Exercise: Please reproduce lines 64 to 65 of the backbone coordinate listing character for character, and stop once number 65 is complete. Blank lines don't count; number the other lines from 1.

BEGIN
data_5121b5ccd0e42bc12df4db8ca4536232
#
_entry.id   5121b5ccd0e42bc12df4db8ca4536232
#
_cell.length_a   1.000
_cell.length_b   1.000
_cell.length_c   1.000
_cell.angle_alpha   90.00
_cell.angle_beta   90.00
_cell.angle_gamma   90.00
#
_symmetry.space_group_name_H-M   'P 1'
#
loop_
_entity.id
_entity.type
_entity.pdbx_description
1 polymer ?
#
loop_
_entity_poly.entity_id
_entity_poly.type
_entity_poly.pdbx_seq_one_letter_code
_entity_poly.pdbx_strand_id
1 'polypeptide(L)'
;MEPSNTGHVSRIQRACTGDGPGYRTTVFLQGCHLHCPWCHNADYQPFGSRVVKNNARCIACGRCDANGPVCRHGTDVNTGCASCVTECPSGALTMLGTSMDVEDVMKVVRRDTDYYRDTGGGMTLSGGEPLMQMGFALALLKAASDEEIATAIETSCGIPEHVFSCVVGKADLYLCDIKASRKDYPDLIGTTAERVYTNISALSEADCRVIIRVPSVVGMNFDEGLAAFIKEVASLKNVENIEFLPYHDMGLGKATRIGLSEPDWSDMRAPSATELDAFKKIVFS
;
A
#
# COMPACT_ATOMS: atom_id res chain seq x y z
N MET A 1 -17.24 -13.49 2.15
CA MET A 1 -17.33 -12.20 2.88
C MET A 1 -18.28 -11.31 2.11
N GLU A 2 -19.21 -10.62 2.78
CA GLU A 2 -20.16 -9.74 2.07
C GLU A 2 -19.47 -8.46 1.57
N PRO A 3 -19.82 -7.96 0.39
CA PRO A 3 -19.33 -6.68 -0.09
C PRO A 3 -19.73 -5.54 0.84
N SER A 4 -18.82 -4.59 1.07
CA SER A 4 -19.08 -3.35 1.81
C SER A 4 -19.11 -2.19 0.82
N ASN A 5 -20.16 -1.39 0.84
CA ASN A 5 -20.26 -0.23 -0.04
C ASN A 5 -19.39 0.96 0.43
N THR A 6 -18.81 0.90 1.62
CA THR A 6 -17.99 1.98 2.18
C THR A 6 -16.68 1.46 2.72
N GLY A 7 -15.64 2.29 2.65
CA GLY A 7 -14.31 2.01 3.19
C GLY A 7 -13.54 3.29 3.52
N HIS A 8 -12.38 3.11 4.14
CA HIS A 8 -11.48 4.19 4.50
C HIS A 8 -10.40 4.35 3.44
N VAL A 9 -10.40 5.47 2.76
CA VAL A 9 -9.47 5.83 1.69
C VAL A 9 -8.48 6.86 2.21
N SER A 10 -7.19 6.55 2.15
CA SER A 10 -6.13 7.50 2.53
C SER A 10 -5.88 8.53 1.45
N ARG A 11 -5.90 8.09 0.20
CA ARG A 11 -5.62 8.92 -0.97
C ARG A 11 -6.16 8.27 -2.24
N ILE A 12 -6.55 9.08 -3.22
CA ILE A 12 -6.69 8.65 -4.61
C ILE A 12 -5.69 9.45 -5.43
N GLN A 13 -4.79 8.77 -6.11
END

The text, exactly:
N ILE A 12 -6.55 9.08 -3.22
CA ILE A 12 -6.69 8.65 -4.61